I fell in love with baseball when I was seven years old, watching the Mets. Which means I fell in love with the Mets. And the main reason for both was that I was already in love with my dad, who had inherited a love for baseball from my grandfather and passed it on to my younger brothers and me as if it were the world’s most coveted legacy. Which, of course, it was — as I now tell my youngest son, age seven.
On green grass in the bright sunshine of glorious summer Sundays, we’d watch the games unfold. The outcome was never really in doubt: In those days (the mid-1960s), the Mets were awful — though awful with charm. (As I was to learn in the ensuing 40-plus years, there are all kinds of awful.) But here was the true allure of baseball: It’s not about the outcome but the journey. That part never changes, whether the Mets lose 100 games (as they’ve often done) or win it all (as they’ve done only twice). In each game, there is mystery: something even the sharpest, most experienced eye may never have seen before, and something that a culture infatuated with numbers and records and stats may not record in its box scores. There is no clock: It’s just ability against ability. It’s a team game in which individual talent matters as in no other. The season is a marathon in which the highs and lows are always one pitch away from turning around, and only the strong survive — at least until next year, because there’s always next year. There’s always spring.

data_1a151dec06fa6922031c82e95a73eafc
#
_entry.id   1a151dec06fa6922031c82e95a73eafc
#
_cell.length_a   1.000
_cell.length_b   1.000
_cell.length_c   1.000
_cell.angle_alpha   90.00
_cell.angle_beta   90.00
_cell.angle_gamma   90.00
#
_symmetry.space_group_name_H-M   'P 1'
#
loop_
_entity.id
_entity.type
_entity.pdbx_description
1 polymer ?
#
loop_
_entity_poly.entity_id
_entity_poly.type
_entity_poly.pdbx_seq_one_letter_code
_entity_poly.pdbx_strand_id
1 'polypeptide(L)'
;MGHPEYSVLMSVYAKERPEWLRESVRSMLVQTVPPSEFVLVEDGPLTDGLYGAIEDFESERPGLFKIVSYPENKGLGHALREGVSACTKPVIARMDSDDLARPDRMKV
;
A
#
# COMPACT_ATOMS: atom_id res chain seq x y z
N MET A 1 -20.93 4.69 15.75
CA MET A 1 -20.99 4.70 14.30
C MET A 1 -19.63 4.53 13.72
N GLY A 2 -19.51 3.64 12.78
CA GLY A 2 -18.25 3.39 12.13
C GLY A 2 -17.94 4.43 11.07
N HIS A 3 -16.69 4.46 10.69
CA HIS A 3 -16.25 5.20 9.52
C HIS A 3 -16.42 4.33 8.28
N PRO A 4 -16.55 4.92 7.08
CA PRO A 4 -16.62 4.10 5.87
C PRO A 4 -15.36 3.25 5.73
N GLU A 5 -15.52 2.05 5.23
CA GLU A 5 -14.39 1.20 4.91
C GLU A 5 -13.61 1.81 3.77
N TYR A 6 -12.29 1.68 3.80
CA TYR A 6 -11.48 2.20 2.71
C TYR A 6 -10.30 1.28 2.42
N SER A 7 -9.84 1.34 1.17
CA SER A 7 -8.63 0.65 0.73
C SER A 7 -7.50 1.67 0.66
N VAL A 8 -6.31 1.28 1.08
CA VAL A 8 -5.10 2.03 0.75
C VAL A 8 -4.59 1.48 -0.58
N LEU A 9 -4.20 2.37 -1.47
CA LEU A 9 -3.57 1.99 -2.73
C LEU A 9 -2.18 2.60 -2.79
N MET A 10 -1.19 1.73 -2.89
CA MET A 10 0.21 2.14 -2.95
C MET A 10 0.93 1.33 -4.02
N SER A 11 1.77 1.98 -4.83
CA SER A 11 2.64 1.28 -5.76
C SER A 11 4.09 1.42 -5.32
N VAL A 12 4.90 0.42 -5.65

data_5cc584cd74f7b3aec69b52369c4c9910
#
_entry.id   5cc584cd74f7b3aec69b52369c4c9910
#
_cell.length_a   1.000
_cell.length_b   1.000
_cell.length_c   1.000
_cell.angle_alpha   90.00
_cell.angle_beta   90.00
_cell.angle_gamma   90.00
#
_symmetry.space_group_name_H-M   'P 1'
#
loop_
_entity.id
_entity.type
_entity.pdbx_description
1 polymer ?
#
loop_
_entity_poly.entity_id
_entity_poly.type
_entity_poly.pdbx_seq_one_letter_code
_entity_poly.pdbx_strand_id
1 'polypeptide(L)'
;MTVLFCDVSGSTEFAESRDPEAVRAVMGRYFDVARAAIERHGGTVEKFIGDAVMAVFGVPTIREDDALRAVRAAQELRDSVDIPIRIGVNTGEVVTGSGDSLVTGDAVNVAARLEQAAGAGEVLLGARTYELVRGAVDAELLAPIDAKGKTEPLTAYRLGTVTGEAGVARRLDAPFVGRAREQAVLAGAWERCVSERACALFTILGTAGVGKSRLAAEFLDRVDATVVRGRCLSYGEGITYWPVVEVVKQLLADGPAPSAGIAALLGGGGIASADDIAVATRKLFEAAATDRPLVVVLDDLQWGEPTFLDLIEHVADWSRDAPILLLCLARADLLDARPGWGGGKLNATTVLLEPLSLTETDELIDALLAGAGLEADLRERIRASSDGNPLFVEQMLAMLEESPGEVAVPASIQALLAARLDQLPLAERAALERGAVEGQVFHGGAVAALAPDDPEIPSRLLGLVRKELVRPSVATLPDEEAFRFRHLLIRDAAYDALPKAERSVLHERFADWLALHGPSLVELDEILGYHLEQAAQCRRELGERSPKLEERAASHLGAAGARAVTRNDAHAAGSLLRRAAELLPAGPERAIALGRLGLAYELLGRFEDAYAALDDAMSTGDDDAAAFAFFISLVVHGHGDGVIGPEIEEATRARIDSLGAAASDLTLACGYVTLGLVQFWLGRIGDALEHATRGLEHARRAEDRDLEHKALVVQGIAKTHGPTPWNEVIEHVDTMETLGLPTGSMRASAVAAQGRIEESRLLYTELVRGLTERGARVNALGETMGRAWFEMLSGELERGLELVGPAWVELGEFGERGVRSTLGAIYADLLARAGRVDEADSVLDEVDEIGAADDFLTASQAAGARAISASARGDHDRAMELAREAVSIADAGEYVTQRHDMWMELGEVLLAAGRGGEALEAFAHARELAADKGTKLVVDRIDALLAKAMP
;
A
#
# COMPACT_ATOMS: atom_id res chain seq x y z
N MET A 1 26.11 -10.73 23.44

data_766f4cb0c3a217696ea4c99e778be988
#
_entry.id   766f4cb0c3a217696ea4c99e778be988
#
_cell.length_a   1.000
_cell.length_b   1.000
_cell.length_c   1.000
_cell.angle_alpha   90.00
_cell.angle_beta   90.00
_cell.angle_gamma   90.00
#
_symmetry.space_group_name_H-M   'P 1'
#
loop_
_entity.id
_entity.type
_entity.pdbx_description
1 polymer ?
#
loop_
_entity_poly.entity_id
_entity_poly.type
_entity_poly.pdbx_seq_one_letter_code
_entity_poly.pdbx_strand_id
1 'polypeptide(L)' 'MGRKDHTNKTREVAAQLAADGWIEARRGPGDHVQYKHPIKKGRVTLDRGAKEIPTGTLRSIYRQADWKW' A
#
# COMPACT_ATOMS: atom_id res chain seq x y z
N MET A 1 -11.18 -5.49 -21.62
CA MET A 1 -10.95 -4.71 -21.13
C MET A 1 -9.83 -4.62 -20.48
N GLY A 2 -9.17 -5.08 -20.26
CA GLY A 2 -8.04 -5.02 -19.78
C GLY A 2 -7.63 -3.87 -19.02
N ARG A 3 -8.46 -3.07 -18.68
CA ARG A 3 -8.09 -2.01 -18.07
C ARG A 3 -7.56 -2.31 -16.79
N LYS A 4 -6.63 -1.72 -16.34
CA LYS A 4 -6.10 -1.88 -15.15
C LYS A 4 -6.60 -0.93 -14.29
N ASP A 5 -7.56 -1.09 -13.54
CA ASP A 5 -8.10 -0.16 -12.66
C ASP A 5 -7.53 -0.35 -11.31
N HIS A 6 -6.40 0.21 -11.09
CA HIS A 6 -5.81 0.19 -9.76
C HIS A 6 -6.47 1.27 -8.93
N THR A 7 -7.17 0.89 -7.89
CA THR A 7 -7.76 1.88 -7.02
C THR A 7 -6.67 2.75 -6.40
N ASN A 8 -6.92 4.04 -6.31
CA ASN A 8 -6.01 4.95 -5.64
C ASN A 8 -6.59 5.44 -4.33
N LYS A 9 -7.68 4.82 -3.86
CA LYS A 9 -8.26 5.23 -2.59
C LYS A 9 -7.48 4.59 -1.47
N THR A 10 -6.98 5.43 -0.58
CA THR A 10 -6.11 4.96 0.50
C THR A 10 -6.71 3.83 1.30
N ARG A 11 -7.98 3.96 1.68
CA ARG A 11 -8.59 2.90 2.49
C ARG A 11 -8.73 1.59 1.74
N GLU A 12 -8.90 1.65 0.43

For more from this opening-day weekend, see NRO’s baseball symposium. There are Angels and Rangers and Braves and teams in between, above, and below. And, of course, the Yankees. Thanks to John Miller for doing the leg and diamond work. — KJL